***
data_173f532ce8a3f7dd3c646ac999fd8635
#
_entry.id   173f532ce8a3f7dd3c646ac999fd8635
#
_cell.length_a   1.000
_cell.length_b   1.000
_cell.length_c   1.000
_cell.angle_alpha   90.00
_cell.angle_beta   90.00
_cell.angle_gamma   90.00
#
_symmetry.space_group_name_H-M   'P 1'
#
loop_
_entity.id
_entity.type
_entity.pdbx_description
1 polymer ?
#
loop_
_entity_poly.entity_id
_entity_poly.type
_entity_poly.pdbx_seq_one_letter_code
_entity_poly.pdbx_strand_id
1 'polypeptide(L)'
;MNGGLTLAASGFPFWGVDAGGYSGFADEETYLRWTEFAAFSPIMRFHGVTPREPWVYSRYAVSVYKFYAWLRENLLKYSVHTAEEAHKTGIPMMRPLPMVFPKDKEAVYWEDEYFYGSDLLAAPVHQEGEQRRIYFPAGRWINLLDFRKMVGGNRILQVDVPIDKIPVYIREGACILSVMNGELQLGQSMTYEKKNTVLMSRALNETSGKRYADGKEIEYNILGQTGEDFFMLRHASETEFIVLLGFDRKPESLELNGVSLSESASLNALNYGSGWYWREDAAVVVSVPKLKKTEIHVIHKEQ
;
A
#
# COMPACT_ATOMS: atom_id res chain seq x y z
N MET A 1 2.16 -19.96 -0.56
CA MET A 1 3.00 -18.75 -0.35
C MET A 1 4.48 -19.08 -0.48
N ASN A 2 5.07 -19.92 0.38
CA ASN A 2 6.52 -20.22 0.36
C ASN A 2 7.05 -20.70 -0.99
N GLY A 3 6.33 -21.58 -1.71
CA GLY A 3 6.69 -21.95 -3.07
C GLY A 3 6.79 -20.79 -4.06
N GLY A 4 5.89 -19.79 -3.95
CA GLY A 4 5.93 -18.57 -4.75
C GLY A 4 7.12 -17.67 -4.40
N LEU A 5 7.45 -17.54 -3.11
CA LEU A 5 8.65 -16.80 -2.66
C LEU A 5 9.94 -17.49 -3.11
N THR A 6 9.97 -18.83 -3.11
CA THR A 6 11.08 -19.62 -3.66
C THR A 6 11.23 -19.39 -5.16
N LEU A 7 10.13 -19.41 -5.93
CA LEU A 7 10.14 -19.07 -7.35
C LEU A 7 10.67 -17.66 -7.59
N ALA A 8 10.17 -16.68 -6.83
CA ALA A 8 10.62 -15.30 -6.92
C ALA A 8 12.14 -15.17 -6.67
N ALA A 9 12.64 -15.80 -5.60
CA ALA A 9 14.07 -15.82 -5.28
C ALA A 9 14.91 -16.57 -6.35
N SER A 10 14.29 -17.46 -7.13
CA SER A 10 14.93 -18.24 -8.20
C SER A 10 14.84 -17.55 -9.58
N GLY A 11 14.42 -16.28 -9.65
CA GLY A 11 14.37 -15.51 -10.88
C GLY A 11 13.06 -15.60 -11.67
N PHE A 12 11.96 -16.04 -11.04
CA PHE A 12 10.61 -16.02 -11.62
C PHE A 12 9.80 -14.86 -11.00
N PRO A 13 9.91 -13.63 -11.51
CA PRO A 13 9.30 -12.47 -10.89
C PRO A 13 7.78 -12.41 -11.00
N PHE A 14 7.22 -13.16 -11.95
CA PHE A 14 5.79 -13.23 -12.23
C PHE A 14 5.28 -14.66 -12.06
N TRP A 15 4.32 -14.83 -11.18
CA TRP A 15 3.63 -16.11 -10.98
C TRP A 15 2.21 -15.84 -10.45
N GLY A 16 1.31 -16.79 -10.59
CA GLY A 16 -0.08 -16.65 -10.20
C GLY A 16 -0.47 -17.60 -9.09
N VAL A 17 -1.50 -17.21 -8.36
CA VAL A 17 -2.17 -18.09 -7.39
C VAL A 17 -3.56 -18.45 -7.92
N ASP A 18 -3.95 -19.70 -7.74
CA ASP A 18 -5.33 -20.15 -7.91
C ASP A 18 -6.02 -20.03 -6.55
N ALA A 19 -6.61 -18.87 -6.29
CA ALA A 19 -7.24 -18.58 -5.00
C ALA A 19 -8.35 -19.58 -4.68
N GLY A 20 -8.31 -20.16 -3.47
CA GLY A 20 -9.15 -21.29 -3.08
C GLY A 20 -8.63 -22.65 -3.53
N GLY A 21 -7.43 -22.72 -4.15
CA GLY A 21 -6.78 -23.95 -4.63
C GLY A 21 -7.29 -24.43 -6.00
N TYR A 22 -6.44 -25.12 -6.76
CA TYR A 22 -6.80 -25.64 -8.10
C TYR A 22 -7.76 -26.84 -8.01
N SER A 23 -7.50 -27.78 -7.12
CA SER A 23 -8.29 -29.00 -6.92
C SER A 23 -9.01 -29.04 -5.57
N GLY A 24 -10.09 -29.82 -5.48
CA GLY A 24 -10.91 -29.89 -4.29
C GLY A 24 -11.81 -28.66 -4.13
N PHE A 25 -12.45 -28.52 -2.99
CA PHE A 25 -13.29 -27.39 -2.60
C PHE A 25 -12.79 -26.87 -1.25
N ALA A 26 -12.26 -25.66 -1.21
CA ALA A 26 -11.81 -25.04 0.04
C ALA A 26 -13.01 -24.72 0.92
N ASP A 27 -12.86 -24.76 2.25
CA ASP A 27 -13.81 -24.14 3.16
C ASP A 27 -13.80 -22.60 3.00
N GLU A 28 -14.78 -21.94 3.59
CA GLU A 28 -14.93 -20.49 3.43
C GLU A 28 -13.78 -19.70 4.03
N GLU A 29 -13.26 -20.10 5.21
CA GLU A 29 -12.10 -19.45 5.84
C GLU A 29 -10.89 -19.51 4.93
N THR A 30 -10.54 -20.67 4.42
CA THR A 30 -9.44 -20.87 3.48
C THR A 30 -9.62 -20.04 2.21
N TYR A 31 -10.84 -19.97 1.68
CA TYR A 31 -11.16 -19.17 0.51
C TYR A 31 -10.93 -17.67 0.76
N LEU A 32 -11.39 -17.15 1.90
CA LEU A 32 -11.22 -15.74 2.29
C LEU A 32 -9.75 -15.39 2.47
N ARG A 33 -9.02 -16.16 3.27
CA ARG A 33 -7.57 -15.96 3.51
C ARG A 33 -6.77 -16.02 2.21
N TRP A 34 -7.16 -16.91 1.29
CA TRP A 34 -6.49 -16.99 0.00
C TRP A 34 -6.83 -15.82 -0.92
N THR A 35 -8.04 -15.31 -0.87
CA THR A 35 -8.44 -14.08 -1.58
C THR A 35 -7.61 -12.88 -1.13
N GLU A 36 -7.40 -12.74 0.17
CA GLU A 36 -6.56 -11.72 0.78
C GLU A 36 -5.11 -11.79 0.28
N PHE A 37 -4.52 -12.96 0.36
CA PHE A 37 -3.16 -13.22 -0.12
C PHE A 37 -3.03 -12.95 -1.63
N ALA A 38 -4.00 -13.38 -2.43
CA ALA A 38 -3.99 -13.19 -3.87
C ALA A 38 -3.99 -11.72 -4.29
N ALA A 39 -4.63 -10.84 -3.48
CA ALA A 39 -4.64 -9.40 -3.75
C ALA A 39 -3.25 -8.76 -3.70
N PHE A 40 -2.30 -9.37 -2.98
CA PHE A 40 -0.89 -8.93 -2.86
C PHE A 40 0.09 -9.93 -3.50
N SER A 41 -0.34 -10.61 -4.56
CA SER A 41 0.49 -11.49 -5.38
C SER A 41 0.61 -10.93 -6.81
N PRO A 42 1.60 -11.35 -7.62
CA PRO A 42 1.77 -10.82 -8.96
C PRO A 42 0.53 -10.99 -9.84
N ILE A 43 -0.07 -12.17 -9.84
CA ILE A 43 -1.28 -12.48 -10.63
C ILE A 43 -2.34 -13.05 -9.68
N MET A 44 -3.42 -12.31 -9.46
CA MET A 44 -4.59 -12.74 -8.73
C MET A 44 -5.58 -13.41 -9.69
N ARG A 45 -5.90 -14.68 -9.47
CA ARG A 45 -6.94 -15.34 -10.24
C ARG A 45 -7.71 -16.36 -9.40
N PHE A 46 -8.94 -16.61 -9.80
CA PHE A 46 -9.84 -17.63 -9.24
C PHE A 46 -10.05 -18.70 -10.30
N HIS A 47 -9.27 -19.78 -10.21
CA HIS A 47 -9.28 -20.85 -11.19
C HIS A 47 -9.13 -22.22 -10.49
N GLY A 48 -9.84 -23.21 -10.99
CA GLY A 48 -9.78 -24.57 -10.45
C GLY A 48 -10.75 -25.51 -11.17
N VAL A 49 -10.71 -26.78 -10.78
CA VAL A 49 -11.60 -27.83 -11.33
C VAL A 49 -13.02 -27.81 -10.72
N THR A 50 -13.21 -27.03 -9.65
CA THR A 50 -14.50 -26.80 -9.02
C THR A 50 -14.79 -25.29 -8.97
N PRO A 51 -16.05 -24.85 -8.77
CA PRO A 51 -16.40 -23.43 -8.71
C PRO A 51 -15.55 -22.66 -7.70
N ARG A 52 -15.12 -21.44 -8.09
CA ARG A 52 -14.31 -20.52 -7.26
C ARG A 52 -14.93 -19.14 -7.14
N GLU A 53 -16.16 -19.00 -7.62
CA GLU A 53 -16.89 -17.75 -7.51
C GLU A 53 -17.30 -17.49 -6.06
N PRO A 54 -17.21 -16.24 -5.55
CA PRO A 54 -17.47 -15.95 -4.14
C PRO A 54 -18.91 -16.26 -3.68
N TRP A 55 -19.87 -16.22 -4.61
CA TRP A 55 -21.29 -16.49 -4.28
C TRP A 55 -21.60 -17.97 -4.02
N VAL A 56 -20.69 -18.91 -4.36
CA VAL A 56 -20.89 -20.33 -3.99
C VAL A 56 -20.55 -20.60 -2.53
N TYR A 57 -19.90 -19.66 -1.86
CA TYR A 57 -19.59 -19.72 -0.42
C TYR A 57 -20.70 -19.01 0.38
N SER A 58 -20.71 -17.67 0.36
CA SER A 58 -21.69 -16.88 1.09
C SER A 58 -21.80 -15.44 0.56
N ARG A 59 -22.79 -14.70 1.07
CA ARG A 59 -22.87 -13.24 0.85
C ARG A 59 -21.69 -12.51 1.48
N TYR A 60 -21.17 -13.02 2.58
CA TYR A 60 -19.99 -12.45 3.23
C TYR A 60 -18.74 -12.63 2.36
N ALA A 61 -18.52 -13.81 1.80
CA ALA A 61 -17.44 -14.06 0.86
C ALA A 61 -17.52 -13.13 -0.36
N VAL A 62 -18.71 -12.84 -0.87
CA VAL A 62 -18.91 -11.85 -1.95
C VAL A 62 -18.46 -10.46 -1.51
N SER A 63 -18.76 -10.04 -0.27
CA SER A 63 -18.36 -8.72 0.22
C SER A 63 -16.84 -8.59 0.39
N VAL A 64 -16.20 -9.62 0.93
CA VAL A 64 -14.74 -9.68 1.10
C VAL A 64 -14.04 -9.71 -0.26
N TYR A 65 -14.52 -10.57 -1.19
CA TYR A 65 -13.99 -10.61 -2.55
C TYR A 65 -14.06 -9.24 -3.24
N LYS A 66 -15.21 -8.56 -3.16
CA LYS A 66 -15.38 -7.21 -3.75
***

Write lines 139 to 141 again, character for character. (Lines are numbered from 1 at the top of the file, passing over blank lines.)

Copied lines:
N PHE A 37 -4.52 -12.96 0.36
CA PHE A 37 -3.16 -13.22 -0.12
C PHE A 37 -3.03 -12.95 -1.63